Earlier in the year, this writer presented in these columns something of an overview of the Society of Friends (February 26 issue). At that time it was noted that within the older brandies of the denomination, there were evangelical currents and movements. It is the purpose of this essay to survey this evangelical movement and to note the impact of it upon the Society as a whole.

Friends in America, particularly those on the extending frontier, were profoundly affected by evangelical revivals and revivalism in the nineteenth century. Spiritual awakening left its most lasting mark upon Friends within the following Yearly Meetings (the equivalent of synods or conferences): Ohio (Damascus), Kansas, Nebraska, and Oregon. (The evangelical elements of Nebraska Yearly Meeting have been “set off” into what is now known as Rocky Mountain Yearly Meeting, established in 1957.)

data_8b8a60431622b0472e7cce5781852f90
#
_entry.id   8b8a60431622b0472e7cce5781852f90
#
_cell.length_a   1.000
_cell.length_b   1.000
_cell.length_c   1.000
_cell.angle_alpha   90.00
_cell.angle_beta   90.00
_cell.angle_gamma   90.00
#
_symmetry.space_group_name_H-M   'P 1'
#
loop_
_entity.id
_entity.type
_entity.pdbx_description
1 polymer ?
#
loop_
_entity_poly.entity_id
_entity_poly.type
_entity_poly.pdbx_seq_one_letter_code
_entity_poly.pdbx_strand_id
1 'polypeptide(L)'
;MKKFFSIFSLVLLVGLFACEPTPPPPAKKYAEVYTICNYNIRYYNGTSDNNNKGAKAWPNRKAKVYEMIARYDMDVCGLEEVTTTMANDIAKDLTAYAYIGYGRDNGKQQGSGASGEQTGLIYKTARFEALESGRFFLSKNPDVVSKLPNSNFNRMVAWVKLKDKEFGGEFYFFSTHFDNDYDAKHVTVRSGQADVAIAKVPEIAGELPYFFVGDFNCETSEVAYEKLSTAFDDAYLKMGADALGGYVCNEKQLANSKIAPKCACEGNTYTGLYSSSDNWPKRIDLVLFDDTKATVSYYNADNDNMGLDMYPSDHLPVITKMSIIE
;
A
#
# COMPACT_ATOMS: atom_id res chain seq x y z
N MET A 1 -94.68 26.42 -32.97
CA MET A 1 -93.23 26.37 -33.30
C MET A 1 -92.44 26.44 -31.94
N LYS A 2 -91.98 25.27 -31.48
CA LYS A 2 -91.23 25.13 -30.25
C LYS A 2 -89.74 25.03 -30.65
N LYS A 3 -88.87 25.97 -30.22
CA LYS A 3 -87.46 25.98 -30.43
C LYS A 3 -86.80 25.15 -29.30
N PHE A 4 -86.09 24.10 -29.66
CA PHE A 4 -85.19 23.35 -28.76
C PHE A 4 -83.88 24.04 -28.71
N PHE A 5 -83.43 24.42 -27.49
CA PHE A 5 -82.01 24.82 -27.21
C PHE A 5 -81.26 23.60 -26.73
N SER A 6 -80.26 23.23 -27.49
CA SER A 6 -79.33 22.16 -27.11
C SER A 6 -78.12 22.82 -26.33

The same forces affected significant elements in Wilmington (Ohio), Indiana, Western, Iowa, and California Yearly Meetings. Here the evangelical thrust was conserved mainly in the rural congregations. These frequently maintained their witness in the midst of liberal influences emanating from larger centers and from institutions of learning. They frequently lacked the encouragement that Friends in the more specifically evangelical Yearly Meetings found in their common associations.

In recent years, evangelicals among the Friends have felt an increasing need for a clearer framework within which to articulate their common concerns. In response, there was established the Association of Evangelical Friends, which held its initial conference in Colorado Springs in 1947. This was, as its name indicates, an informal fellowship rather than an official organization. Membership ...

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